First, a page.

Hepatitis C?

This infection of the liver is caused by the hepatitis C virus. About 3.5 million people in the U.S. have the disease. But it causes few symptoms, so most of them don't know.

There are many forms of the hepatitis C virus. The most common in the U.S. is type 1. None is more serious than any other, but they respond differently to treatment.

What Are the Symptoms?

Many people with Hepatitis have no symptoms. But you could notice these:

  • Jaundice (a condition that causes yellow eyes and skin, as well as dark urine)
  • Stomach pain
  • Loss of appetite
  • Nausea
  • Fatigue

How Do You Get It?

The virus spreads through the blood or body fluids of an infected person.

You can catch it from:

  • Sharing drugs and needles
  • Having sex, especially if you have an STD, an HIV infection, several partners, or have rough sex
  • Being stuck by infected needles
  • Birth -- a mother can pass it to a child

Who Gets It?

The CDC recommends you get tested for the disease if you:

  • Received blood from a donor who had the disease.
  • Have ever injected drugs.
  • Had a blood transfusion or an organ transplant before July 1992.
  • Received a blood product used to treat clotting problems before 1987.
  • Were born between 1945 and 1965.
  • Have been on long-term kidney dialysis.
  • Have HIV.
  • Were born to a mother with hepatitis C.

Causes

Hepatitis C is a liver disease that is caused by infection with the hepatitis C virus, a virus that lives in your liver cells.

How it spreads

You cannot get hepatitis C from casual contact such as hugging, kissing, sneezing, coughing, or sharing food or water with someone. You can get hepatitis C if you come into contact with the blood of someone who has hepatitis C.

The most common way to get hepatitis C is by sharing needles and other equipment (such as cotton, spoons, and water) used to inject illegal drugs.

Before 1992, people could get hepatitis C through blood transfusions and organ transplants. Since 1992, all donated blood and organs are screened for hepatitis C, so it is now rare to get the virus this way.

In rare cases, a mother with hepatitis C spreads the virus to her baby at birth, or a health care worker is accidentally exposed to blood that is infected with hepatitis C.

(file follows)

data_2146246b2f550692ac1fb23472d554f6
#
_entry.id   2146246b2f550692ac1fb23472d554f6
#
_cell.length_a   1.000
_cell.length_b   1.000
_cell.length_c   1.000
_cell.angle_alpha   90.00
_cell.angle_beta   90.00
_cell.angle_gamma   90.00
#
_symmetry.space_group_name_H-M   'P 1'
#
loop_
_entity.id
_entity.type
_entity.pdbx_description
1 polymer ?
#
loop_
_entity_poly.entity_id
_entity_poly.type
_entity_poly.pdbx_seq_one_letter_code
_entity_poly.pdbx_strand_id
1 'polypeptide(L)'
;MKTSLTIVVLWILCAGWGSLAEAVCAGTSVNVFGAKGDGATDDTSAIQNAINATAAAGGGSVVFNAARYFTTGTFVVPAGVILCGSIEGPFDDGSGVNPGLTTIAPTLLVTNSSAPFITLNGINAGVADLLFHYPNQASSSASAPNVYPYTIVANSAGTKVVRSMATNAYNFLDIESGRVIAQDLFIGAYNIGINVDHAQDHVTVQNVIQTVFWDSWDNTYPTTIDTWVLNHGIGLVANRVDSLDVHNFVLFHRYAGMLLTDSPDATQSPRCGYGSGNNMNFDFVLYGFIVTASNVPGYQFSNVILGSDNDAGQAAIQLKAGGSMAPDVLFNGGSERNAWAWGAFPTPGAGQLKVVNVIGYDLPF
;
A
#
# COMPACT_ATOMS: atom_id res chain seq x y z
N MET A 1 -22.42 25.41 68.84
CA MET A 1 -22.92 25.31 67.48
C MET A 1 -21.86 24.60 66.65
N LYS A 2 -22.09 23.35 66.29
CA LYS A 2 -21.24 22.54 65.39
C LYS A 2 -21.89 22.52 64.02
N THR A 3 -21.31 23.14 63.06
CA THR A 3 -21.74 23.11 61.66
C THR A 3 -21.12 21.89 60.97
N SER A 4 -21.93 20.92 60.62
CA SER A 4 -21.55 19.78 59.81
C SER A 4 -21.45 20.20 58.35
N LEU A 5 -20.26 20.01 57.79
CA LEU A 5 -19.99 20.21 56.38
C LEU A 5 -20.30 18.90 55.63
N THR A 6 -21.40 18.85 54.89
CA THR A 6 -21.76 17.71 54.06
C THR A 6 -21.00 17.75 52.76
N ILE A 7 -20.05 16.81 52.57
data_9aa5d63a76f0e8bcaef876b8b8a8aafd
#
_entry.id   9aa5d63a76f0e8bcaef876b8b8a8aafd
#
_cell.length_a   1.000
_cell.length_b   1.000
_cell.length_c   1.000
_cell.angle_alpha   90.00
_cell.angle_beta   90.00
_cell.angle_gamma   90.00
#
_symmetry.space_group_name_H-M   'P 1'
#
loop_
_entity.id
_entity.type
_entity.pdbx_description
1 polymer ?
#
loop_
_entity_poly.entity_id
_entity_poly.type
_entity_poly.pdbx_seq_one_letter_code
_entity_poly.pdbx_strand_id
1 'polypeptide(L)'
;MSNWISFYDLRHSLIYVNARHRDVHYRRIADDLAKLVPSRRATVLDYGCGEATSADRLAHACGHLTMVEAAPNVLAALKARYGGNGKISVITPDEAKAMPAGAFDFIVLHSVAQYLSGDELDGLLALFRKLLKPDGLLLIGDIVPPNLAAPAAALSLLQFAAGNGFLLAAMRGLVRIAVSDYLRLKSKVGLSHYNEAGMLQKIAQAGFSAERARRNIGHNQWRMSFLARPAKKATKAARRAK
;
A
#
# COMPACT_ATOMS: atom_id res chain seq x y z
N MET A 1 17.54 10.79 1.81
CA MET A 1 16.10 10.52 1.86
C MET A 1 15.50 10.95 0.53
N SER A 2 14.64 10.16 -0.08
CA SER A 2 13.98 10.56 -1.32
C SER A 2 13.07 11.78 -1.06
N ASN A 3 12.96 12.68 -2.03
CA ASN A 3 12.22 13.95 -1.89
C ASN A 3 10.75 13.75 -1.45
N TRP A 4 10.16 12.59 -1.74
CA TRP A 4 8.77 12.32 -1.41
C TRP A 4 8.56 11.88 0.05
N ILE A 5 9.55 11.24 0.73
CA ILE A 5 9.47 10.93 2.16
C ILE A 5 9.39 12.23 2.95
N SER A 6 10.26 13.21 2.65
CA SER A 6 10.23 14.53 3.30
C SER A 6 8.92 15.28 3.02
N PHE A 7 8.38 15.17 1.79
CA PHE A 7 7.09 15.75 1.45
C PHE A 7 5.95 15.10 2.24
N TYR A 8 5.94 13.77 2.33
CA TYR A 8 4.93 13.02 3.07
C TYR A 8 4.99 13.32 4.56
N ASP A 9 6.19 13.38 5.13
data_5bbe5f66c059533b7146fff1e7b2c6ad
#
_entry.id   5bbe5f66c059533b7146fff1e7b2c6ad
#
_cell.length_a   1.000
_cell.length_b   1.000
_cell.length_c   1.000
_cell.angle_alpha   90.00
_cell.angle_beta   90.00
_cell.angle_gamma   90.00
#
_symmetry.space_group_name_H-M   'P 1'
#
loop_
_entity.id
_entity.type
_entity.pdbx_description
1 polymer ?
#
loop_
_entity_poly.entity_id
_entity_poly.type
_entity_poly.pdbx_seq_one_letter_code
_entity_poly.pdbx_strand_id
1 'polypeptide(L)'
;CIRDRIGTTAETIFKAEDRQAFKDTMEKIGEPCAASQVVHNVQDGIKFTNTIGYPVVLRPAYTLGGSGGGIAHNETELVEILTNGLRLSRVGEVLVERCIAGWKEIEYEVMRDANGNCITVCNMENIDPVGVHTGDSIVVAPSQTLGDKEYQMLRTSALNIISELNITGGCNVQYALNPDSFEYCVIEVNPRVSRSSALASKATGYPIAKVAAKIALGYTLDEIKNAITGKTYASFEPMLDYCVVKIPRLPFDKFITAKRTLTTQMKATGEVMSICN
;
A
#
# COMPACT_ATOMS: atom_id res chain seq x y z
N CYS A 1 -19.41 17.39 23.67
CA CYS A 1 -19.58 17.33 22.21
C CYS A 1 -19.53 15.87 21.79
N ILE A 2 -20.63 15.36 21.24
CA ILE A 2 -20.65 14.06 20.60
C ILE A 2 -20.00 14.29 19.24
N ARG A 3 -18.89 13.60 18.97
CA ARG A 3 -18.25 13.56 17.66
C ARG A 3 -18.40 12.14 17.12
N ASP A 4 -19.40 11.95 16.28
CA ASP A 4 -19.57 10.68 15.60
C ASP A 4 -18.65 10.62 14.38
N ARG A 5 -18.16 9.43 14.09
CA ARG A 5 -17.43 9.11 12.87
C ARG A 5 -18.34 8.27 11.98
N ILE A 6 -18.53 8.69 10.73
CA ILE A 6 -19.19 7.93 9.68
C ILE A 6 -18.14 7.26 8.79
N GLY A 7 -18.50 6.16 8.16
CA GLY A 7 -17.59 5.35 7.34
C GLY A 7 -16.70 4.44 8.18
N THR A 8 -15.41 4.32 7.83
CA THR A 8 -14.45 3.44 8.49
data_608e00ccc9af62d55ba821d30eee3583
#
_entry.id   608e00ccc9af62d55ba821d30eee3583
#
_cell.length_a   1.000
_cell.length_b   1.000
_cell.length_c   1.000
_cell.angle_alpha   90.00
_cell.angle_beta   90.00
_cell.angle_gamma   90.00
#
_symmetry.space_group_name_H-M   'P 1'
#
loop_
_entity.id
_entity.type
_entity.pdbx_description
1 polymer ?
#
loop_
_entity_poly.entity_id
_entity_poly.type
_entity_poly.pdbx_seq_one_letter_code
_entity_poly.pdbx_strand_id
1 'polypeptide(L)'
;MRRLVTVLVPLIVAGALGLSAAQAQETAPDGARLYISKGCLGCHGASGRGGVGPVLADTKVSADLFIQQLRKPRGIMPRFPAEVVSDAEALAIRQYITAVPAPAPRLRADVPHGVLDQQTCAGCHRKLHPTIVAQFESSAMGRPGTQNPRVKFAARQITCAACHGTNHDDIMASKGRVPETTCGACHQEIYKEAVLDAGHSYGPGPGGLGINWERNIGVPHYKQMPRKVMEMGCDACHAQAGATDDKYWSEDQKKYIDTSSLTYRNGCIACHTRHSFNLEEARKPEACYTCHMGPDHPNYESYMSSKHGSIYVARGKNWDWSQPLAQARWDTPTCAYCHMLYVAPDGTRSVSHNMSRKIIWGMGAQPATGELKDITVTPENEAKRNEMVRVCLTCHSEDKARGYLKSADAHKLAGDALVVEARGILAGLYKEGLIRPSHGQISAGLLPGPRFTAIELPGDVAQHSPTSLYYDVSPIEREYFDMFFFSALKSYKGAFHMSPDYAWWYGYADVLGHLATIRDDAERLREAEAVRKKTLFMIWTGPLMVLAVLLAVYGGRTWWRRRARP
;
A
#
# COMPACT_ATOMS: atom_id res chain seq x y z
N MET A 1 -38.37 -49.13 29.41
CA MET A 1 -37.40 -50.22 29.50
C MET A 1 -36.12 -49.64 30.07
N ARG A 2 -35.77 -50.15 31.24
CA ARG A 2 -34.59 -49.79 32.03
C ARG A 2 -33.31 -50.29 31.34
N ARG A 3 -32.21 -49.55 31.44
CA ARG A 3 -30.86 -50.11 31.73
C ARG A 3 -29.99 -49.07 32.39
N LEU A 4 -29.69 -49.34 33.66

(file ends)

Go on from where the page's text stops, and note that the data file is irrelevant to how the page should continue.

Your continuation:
The risk of getting hepatitis C through sexual contact is very small.1 The risk is higher if you have many sex partners.

If you live with someone who has hepatitis C or you know someone who has hepatitis C, you generally don't need to worry about getting the disease from that person. You can help protect yourself by not sharing anything that may have blood on it, such as razors, toothbrushes, and nail clippers.

Symptoms

Most people who are infected with hepatitis C-even people who have been infected for a while-usually don't have symptoms.

If symptoms do develop, they may include:

  • Fatigue.
  • Joint pain.
  • Belly pain.
  • Itchy skin.
  • Sore muscles.
  • Dark urine.
  • Jaundice, a condition in which the skin and the whites of the eyes look yellow.

A hepatitis C infection can cause damage to your liver (cirrhosis). If you develop cirrhosis, you may have:

  • Redness on the palms of your hands caused by expanded small bloodvessels.
  • Clusters of blood vessels just below the skin that look like tiny red spiders and usually appear on your chest, shoulders, and face.
  • Swelling of your belly, legs, and feet.
  • Shrinking of the muscles.
  • Bleeding from enlarged veins in your digestive tract, which is called variceal bleeding.
  • Damage to your brain and nervous system, which is called encephalopathy. This damage can cause symptoms such as confusion and memory and concentration problems.

Many other health problems are linked with long-term cirrhosis. For more information, see the topic Cirrhosis. There also are many other conditions with similar symptoms, such as other liver infections and liver damage caused by drinking too much alcohol.

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